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Saturday, December 1, 2018

Chinatown, Part 2

This time last year I was in Los Angeles, and took some time to explore Chinatown - located  a few blocks north of L.A.'s City Hall. 

The heart of Chinatown is the Central Plaza, opened in 1938. 

According this wikipedia article on Chinatown, "under the efforts of Chinese-American community leader Peter Soo Hoo Sr., the design and operational concepts for a New Chinatown evolved through a collective community process, resulting in a blend of Chinese and American architecture. The Los Angeles Chinatown saw major development, especially as a tourist attraction, throughout the 1930s, with the development of the "Central Plaza," a Hollywoodized version of Shanghai ... Chinatown was designed by Hollywood film set designers, and a "Chinese" movie prop was subsequently donated by film director Cecil B. DeMille."

Here's a link from my last post, with some additional photos and thoughts on the historical Central Plaza. 

Outside the Central Plaza, there's a lot more to Chinatown, including this relatively new apartment complex off of Broadway.

Most of Chinatown run along North Broadway, on the northern edge of Downtown Los Angeles. With it's long row of one and two story buildings, in so many ways, this could be almost anywhere in Los Angeles

Saigon Plaza. Unlike the historic Central Plaza, this is place is TEEMING with people!

It felt like swap-meet on steroids. 

Apparently, Saigon Plaza is three stories - and is one of four informally connected shopping areas. Here's an interesting 2017 article from Los Angeles Times highlighting both the history and challenges these indoor swap meets are currently facing. 

I'm not sure where the main entrance was (if there was one). I just sort of wandered in off the street. 

I like what one Yelp reviewer wrote: "It's like shopping in Asia, so be prepared to be bumped, jostled,  elbowed, and prodded. They're not concerned with personal space, because space is at a premium. Deal with it. Many Asian vendors (everywhere) are cash only, so be prepared with cash. Also, psyche yourself up to do a bit of haggling, but, you're still gonna lose."

I generally OK with crowds - but as the aisles continued to get more and more narrow, I decided to turn around. This place was crazy. I'd like to come back a bit more prepared, and with friends. How I did I live in Los Angeles for so many years and never know this even existed?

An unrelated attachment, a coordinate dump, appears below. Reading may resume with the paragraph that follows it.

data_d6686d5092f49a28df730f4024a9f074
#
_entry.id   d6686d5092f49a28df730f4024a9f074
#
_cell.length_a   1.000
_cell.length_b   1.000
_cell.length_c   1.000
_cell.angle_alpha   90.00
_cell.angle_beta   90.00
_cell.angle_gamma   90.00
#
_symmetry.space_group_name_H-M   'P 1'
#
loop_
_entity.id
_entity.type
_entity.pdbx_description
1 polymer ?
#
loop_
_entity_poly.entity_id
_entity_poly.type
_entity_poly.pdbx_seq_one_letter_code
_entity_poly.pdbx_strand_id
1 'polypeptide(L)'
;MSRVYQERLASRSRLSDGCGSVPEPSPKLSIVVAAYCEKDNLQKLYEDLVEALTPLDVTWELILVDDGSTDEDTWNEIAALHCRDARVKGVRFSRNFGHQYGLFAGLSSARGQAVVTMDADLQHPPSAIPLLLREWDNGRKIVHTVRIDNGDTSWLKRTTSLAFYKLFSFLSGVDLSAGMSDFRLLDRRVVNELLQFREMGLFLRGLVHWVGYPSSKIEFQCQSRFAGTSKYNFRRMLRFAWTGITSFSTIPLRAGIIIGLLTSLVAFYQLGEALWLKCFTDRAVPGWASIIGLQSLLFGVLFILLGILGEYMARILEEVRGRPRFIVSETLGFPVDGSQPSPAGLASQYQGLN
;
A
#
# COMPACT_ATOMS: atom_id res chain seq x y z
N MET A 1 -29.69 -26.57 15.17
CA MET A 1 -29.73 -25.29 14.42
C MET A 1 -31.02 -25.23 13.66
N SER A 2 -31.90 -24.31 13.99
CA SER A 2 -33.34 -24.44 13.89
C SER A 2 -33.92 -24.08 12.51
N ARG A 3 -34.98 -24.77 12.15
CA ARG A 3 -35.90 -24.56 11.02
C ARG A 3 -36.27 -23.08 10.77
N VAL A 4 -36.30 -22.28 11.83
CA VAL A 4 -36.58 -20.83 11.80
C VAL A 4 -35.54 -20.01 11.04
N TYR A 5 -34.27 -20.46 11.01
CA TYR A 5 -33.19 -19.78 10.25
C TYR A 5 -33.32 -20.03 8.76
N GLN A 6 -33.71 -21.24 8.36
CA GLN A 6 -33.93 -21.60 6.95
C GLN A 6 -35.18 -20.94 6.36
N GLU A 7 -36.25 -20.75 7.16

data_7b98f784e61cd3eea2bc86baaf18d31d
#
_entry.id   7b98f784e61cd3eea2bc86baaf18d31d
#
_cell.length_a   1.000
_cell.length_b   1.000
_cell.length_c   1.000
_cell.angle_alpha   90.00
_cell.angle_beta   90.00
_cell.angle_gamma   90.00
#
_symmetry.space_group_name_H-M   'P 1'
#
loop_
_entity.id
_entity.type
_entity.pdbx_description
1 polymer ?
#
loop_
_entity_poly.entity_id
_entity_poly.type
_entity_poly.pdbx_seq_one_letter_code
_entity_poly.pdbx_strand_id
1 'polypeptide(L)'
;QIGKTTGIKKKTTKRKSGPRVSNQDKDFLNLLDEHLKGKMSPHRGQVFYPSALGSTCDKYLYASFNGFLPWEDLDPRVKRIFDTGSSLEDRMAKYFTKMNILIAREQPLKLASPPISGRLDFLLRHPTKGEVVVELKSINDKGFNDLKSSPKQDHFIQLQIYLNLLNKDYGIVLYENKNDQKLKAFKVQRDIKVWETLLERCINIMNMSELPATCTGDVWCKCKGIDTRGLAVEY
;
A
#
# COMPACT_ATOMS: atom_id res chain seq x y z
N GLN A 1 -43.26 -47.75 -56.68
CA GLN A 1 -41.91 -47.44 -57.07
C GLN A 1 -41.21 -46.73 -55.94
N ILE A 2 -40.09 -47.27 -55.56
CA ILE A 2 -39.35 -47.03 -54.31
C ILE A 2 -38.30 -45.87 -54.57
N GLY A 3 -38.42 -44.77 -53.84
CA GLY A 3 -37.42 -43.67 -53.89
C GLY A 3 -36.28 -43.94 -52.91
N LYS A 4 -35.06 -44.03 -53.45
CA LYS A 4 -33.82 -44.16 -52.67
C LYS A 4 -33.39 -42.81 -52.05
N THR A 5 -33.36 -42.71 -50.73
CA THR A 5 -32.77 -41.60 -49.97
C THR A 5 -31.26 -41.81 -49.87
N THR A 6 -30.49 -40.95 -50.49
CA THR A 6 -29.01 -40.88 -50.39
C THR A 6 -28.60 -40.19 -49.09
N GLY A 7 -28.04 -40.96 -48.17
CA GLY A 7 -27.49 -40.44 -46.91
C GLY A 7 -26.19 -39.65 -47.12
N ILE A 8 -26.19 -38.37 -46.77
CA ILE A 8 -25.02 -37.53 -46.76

Back outside next to the street, vendors were selling fresh vegetables. 

Back out on North Broadway, a pick up truck was parked out on the street, with a vendor selling grapes and oranges. This is the kind of thing that drew men and women to Southern California 100+ years ago. And - at least in terms of climate - still continues to do so. 

By the way, up until 1954 Los Angeles' County Seal was a cluster of grapes. Orange County's Seal still proudly features - of course - oranges.

The City of Los Angeles' layers of bureaucratic red tape seem to regulate almost every aspect of life. Personally, I find it refreshing that someone can just set up shop on the side of road, and sell fresh fruit off the back of their truck. Rather than cranking down on stuff like this, how about the city make it easier for the brick and mortar establishments to thrive and succeed?

The businesses along North Broadway are pretty much what you'd find along most business districts around the city - however, with a distinctly Chinese flair. This is a pharmacy.

A couple of old ladies selling fruit on the side of the road. Maybe not as appealing as the guy selling grapes and oranges off the back of his truck, but they're just trying to make a buck.

I popped into white looked and felt like a grocery store. Most everything felt foreign to me. And, of course, familiar to residents in the neighborhood.

Pots and pans right out front.

More street vendors. I like the rainbow umbrellas.

T-shirts starting a 99 cents. People often complain how expensive Los Angeles is. Guess it depends where you shop, right? 

Hat, hats, and more hats.

Looks like the kind of stuff you stick in your yard.

Artificial flowers. Apparently, something is on sale for $19. No idea what.

More fruits, more vegetables. Love it! It seems like one of the easiest things Los Angeles could do to encourage more street life, especially along major thoroughfares, is more street level businesses, and making it easier for shops to display and sell their merchandise right on the street. 

Across the street, some new apartments buildings, with - awesome - some street level businesses. 

The twin dragons at the entrance to Chinatown. This is near the corner of North Broadway and East Cesar Chavez Avenue (Cesar Chavez becomes Sunset Boulevard a couple of blocks to the west). 

A final view of North Broadway, with a construction crane and Los Angeles' City Hall in the distance. 

© 2018  



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